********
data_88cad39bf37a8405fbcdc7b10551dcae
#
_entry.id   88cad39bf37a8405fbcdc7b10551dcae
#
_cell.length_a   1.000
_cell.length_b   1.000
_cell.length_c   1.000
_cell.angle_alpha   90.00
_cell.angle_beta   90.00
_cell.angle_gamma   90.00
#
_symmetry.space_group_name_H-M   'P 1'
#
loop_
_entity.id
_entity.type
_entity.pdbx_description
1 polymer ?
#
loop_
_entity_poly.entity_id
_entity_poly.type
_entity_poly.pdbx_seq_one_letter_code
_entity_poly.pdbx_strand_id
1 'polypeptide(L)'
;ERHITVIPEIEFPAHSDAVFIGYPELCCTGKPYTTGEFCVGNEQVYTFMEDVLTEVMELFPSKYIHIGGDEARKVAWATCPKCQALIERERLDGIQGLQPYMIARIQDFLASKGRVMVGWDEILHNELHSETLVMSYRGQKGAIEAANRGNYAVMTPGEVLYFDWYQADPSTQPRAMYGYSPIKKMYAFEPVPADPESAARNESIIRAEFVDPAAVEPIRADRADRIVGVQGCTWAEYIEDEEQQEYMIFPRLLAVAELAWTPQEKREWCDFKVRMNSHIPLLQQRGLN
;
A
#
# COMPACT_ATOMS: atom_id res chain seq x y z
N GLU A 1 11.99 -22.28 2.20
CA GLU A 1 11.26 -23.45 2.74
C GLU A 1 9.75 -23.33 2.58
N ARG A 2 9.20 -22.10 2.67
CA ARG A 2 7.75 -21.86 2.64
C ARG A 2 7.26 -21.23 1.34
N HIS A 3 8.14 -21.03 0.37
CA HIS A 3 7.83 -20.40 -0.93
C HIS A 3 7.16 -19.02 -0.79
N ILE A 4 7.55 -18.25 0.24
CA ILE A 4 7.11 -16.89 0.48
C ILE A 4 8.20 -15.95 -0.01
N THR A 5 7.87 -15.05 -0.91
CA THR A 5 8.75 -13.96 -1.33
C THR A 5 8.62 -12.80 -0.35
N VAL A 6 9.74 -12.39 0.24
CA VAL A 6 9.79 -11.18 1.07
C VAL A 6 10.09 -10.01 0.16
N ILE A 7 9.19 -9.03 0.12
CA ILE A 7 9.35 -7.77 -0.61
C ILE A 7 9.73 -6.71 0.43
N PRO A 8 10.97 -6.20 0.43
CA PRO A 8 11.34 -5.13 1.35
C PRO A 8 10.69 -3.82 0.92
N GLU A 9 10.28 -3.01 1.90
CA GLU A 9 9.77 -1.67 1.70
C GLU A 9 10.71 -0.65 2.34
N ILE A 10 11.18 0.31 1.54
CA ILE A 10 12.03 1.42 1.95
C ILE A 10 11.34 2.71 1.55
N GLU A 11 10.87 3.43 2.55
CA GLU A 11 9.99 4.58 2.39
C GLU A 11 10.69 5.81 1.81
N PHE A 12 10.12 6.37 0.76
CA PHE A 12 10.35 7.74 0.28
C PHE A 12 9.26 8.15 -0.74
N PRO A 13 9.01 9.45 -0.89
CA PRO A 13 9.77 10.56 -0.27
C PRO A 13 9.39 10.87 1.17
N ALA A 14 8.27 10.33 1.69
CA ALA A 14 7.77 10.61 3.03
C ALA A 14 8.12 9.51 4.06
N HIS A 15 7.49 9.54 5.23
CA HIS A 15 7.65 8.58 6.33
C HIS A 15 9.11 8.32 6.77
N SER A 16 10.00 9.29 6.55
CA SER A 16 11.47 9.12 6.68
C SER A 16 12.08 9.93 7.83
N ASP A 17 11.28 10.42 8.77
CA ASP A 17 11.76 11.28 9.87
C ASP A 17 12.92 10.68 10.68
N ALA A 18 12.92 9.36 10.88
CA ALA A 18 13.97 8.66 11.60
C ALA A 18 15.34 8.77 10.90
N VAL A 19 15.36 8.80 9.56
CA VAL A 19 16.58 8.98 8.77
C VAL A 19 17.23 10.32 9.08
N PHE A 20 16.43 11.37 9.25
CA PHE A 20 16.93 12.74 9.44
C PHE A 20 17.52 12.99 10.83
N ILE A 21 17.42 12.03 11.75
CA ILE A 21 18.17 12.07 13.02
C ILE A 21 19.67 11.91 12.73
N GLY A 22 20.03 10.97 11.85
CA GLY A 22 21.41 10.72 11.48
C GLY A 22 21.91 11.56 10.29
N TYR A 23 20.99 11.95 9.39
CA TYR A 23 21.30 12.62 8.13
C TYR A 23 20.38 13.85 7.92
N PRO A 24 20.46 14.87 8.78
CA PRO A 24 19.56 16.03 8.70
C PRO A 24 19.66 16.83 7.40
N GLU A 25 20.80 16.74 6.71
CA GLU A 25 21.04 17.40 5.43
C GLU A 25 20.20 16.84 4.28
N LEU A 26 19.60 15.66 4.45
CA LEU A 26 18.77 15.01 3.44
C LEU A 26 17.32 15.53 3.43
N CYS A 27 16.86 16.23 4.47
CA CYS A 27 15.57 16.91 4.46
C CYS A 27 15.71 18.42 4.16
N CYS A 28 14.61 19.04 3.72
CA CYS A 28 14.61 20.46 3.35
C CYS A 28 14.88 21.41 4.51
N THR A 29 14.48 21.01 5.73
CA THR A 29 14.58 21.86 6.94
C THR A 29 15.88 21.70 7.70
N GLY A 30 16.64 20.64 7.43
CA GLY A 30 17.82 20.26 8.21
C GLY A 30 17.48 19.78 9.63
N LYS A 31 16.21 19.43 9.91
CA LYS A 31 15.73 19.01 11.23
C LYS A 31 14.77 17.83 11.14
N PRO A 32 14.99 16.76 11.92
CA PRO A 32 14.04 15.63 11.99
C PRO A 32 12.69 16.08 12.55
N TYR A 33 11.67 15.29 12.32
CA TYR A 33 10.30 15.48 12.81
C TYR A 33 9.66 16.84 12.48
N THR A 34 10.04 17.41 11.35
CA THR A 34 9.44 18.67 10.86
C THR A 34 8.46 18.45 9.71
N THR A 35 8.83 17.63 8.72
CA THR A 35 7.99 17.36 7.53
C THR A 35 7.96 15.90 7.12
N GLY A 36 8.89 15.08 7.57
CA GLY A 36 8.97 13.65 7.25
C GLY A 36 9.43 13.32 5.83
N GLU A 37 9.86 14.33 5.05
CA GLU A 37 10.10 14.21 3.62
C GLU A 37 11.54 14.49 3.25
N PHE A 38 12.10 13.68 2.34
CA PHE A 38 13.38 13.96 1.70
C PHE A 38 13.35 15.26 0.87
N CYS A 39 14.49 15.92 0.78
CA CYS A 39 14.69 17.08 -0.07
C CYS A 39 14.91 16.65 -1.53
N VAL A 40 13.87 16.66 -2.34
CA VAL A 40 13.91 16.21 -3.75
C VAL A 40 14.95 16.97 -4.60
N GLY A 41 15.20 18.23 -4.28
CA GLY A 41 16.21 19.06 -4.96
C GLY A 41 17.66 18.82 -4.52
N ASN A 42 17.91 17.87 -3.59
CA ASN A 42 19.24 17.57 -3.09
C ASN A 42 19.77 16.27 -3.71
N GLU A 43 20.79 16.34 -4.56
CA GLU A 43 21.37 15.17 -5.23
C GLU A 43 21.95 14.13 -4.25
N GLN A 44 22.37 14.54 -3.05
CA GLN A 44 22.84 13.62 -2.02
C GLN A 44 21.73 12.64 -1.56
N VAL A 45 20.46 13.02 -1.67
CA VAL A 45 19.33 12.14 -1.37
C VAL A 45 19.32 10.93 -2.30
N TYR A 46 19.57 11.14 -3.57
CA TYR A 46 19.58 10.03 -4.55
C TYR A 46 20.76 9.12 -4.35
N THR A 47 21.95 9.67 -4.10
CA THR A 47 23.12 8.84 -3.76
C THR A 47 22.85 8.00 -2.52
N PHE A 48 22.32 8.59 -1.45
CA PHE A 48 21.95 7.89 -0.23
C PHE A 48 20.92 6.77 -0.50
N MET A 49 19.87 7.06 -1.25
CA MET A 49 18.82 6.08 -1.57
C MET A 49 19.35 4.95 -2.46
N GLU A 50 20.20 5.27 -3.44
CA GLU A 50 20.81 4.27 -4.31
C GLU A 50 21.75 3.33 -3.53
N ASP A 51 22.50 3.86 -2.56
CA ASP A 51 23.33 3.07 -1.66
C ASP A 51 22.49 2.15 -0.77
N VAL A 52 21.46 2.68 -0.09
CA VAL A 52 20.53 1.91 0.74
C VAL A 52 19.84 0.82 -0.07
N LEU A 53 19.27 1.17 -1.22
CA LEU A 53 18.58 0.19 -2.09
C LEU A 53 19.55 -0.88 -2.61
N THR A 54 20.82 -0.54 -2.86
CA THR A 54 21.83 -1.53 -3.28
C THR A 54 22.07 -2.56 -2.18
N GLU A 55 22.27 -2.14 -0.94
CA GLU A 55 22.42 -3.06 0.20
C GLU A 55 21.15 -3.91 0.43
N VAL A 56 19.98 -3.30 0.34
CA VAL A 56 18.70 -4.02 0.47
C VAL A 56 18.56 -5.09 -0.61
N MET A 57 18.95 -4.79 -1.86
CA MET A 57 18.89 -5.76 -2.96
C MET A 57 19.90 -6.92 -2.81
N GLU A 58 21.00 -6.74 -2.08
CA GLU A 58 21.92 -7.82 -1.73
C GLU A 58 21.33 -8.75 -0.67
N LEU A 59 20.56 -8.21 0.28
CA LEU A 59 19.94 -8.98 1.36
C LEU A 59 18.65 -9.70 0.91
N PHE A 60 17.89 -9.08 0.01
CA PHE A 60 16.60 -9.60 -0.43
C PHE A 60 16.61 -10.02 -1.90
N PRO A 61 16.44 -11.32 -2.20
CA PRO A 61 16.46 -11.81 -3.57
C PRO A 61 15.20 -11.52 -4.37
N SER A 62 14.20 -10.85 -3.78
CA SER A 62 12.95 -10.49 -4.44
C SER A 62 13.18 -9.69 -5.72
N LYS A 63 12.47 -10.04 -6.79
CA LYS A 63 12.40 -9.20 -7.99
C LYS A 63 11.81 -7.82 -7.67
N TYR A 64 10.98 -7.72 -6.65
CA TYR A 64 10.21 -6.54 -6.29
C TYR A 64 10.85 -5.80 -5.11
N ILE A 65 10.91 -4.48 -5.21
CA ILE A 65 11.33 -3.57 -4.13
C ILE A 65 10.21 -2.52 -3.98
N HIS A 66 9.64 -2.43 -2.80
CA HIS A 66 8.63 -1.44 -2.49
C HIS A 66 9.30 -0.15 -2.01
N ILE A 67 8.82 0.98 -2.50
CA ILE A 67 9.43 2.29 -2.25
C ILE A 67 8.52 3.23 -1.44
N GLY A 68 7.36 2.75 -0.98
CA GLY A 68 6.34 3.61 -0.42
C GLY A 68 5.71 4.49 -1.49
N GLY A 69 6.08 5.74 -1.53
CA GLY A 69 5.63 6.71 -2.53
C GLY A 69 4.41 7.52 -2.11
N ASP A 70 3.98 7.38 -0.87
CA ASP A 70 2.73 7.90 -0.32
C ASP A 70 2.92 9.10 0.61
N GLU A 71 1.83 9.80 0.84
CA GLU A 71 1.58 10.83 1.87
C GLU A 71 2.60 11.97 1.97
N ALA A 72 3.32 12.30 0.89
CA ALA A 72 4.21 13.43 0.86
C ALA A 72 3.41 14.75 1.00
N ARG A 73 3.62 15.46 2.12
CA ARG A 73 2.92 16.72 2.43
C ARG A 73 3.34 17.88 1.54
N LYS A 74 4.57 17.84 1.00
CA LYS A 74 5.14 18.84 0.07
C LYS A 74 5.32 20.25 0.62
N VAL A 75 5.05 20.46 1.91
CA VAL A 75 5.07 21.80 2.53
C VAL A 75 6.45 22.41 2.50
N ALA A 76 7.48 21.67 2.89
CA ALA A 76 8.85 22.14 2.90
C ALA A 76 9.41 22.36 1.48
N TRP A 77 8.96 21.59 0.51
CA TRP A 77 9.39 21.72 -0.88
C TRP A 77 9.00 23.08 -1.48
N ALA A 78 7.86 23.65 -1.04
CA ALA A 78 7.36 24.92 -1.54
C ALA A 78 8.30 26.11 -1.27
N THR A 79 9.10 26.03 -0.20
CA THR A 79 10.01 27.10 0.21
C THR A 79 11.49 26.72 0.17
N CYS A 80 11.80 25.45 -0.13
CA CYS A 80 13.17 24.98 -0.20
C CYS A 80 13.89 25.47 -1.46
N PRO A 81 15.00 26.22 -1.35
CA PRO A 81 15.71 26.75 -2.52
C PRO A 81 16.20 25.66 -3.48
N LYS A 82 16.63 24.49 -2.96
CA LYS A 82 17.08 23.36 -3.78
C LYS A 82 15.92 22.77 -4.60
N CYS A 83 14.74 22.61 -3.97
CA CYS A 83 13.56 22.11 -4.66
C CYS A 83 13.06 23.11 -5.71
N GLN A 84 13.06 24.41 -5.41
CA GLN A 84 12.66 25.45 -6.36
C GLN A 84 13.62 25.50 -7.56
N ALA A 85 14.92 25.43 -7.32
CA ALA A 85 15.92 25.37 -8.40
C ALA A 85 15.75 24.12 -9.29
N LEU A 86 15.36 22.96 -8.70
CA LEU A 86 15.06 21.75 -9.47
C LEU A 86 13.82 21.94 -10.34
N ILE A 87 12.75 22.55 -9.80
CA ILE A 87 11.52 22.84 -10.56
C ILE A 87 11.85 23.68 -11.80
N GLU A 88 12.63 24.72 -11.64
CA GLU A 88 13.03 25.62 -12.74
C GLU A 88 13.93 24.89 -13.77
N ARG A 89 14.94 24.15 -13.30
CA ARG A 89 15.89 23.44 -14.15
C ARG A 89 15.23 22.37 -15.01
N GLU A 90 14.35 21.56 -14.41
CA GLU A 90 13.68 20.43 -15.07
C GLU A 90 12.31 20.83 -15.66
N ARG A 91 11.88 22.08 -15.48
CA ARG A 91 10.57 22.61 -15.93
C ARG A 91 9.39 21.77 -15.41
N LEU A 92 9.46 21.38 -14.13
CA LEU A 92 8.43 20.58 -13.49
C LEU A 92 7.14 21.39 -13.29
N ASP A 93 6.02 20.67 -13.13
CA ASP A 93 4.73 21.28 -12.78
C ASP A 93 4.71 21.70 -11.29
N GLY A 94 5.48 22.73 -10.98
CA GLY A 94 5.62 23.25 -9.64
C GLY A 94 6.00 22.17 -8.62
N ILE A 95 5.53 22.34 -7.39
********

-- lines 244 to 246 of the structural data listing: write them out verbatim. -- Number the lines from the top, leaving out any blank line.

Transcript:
N ALA A 72 3.32 12.30 0.89
CA ALA A 72 4.21 13.43 0.86
C ALA A 72 3.41 14.75 1.00